My stuff set up in transition. I MAY have been a bit early.

Things were nicely spaced out in transition. First of all, spots were assigned based on your race number, so that helped deter everyone from getting there SUPER early and hanging around. And on my side of the aisle, there were only 2 people/rack. LOTS of space! On the other side, they had double the length of racks, so they put 4 people/rack. A pre-COVID race would have had 2-3x that number of people/rack.

I made new "race buddies" like I enjoy doing: Erin was racked with me, and Ed was nearby. Ed had a SWEET bike, but it turned out he was doing the long course, so he wasn't someone I needed to be worried about. (Ed ended up winning - congrats Ed!)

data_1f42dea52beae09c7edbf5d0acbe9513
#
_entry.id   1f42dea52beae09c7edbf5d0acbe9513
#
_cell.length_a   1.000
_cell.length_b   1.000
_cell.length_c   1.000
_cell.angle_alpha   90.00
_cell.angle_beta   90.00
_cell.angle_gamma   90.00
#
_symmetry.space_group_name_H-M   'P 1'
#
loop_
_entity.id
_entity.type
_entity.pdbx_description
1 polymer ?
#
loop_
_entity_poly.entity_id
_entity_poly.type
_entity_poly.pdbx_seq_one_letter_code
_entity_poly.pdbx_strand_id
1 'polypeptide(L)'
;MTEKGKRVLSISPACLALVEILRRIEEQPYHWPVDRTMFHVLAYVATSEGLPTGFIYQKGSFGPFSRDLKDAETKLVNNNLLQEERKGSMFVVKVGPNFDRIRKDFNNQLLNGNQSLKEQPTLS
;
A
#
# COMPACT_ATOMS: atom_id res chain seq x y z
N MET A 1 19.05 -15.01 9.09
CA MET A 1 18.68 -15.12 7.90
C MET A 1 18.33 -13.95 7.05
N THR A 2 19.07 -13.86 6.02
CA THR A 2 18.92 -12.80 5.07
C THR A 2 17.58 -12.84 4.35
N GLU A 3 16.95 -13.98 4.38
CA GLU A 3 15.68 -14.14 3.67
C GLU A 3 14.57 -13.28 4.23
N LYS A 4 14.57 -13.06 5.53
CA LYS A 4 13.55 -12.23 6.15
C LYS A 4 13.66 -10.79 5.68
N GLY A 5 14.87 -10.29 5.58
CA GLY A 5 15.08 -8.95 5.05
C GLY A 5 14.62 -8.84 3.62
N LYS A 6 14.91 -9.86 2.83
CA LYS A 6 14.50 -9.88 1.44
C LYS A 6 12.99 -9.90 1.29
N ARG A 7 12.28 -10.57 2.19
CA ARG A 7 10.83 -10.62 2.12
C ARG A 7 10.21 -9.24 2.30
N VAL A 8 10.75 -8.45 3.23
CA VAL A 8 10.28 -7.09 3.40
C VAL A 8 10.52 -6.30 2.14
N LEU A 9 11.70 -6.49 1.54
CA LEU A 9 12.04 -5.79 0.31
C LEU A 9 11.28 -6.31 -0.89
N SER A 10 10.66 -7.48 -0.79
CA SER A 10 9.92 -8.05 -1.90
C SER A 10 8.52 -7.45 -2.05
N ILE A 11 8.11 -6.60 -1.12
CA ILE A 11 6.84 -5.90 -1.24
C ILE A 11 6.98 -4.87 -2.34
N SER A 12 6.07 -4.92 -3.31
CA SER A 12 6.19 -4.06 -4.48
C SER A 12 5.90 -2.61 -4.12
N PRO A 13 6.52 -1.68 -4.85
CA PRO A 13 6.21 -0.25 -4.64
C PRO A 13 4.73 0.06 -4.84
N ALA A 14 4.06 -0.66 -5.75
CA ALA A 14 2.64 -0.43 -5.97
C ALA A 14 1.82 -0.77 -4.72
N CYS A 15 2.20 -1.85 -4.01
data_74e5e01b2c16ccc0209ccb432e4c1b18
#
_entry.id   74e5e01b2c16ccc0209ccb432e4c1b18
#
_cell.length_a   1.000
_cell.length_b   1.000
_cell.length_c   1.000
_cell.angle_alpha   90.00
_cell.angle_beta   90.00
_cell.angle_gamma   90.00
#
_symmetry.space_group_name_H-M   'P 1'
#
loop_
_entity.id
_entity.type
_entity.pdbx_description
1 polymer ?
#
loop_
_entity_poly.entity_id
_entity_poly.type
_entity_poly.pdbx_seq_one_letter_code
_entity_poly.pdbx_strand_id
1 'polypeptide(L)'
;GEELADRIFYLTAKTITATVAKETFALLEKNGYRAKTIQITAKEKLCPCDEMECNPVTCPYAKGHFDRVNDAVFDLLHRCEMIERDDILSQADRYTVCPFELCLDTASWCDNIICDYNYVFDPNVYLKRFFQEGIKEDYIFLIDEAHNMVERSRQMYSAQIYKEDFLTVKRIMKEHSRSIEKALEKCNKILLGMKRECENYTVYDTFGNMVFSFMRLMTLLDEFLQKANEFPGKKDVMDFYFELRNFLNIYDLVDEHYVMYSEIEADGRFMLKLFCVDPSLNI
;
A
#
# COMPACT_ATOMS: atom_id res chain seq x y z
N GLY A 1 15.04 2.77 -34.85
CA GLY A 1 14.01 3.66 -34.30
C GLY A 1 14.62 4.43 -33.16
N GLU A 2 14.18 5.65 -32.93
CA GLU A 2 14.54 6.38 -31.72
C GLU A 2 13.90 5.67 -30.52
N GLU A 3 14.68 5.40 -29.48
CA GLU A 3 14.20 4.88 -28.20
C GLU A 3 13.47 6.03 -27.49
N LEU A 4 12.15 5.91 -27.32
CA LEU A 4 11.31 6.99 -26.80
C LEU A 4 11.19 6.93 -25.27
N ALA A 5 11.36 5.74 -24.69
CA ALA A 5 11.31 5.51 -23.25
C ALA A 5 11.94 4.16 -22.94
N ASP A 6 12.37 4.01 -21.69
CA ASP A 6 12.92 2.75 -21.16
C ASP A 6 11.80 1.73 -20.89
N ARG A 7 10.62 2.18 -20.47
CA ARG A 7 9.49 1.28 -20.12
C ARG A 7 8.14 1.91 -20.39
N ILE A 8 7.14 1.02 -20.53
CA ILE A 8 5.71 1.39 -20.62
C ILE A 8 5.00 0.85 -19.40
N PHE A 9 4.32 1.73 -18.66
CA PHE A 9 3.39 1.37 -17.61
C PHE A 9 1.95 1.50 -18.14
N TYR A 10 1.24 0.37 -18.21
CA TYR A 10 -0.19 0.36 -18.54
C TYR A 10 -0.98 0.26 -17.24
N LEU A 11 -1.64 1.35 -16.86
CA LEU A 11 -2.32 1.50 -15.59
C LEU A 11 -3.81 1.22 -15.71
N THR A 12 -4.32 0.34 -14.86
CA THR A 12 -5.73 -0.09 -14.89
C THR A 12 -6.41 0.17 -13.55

The traditional pre-race shot.

I had my race wheels on (they held air the night before!), and I took my bike out for a spin. There wasn't much else to do pre-race, so I slathered on some sunscreen and tried to stay cool. IT WAS STARTING TO GET WARM!!

I had a quick chat with race director Judi with 1 question I had about the course because I was aware I could be near the front. I said "I don't want to be 'that guy' and assume I'll do well... but I ALSO don't want to be 'that guy' and accidentally lead everyone off course!" She laughed. And then she mentioned that someone missed one of the last turns at this race a few years ago and accidentally took 5+ people off course for a while! Oops. "Ya gotta know the course" she said.